It sheds light on the long, painful effort to achieve the still-elusive post-racial America and shares the untold history of the black men and women who battled to join the Bravest. Continue reading

3 Important NYS Constitutional Conventions


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1777 New York State ConstitutionThe next referendum to decide whether to hold a New York State Constitutional Convention will be held on November 7, 2017.  During the last two referenda in 1997 and 1977 (they are held every 20 years) voters declined to hold such a convention. In fact the last time a convention to revise the New York State Constitution was held was almost 50 years ago in 1967, and despite the hard work of its delegates, voters rejected the revised Constitution in its entirety.

Although amendments to the New York State Constitution occur with some regularity (including several last November), the last time the Constitution was changed through the Convention process was in 1938, almost eighty years ago.

Nevertheless, the history of Constitutional Conventions in New York State is not as bleak as this recent history would suggest. In fact, three New York State Constitutional Conventions — those of 1777, 1821 and 1938 — helped shape the State’s political history. Continue reading

The Civil Rights Act of 1964 and NYC’s Minority Plumbers


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01Minority PlumbersShifting alliances can make strange bedfellows and surprising adversaries. The push to integrate the New York City Plumbers Union as the Civil Rights Act was cobbled together 50 years ago shows how our perceptions and expectations can change with time.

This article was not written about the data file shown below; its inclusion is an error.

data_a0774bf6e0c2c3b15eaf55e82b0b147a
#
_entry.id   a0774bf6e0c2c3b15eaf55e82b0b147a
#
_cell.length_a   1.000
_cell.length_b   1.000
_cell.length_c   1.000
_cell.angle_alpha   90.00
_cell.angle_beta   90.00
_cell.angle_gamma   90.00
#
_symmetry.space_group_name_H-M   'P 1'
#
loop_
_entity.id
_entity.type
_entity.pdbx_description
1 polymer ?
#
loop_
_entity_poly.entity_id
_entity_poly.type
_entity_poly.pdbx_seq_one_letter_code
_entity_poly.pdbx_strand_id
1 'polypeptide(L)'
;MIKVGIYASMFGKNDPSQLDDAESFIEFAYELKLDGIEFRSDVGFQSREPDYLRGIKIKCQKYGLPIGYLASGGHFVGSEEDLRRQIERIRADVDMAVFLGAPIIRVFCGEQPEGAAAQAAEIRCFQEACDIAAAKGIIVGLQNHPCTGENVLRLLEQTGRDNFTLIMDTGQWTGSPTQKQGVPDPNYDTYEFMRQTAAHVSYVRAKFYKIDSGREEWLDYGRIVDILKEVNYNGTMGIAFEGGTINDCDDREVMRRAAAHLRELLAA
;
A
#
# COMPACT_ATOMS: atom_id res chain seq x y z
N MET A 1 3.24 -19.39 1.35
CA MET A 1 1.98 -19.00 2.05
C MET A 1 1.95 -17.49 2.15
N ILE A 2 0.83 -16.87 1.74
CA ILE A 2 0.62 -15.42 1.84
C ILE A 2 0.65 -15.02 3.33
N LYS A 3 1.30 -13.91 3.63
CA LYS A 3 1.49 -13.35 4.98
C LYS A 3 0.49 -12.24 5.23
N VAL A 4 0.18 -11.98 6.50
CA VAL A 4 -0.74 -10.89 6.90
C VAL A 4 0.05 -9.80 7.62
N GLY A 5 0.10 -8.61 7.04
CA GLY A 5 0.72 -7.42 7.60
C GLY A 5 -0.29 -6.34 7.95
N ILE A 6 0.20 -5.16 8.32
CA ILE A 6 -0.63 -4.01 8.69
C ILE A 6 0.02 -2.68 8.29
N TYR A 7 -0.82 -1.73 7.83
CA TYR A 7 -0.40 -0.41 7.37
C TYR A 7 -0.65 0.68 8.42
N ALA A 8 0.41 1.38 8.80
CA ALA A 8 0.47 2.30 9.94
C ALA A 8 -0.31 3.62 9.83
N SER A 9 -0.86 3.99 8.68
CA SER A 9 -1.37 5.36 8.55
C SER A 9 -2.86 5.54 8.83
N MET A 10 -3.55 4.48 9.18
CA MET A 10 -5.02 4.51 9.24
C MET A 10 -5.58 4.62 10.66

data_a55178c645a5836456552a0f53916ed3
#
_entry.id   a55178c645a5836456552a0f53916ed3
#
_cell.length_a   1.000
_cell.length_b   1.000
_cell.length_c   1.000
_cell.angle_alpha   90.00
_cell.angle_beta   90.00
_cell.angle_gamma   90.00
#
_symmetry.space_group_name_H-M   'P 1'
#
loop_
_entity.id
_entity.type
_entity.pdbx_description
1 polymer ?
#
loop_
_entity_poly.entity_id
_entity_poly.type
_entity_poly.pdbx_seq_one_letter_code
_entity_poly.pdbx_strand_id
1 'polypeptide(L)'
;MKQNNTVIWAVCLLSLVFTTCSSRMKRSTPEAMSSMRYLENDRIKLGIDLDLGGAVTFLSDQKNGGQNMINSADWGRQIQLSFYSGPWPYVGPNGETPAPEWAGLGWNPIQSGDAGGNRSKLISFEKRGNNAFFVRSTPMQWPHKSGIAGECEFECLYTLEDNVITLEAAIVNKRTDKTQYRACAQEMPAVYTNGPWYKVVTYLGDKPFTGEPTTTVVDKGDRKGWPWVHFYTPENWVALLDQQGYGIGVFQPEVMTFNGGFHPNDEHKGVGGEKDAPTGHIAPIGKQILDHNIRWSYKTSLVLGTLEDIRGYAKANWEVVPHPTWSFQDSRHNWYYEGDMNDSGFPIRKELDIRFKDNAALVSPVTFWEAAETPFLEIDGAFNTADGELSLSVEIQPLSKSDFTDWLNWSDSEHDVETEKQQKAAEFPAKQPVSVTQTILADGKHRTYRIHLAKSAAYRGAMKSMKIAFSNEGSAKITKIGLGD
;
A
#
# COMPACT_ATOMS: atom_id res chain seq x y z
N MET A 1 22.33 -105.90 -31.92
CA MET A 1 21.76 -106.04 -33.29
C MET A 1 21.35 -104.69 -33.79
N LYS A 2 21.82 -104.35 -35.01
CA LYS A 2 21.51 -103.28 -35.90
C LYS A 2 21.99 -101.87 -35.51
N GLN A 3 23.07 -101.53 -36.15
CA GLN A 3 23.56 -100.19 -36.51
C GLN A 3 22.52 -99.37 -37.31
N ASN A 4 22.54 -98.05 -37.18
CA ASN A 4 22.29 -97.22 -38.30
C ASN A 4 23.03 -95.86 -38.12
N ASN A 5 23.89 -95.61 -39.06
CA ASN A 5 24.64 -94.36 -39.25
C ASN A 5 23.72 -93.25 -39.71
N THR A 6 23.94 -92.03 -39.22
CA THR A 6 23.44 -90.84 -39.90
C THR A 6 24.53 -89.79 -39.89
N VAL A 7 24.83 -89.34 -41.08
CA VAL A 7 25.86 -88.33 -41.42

Not long before the landmark Civil Rights Act of 1964 was passed, construction began on what is now the Hunt’s Point Food Distribution Center, the largest food distribution complex in the world. Full integration of the union workers at Hunts Point, supported by many, might have derailed or undermined this important legislation. Continue reading

New-York Historical Opens Art as Activism Exhibit


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Roosevelt and Lehman Campaign PosterLong before digital technology made instant worldwide communication possible, political protests and calls for action reached the public through posters. Posted on walls and bulletin boards, slapped up on store windows and church doors, these works often featured bright colors and modernist art-inspired graphics, and were quickly mass-produced to inform communities, stir up audiences, and call attention to injustice.

This summer, the New-York Historical Society is presenting 72 posters dating from the early 1930s through the 1970s in Art as Activism: Graphic Art from the Merrill C. Berman Collection, on through September 13, 2015. Continue reading

African-American History: Seeking Fortune In The North


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BrickmanAerial[1]When Harvey Griffin became a member of the Monticello Fire Department in 1875, he was the only African-American living in the village, and one of just a handful in all of Sullivan County.

In 1930, when the population of the county was just over 35,000, and the area stood poised on the brink of its Golden Age, census figures reveal there were 91 African-Americans living here. That’s just over one-quarter of one percent of the population. Continue reading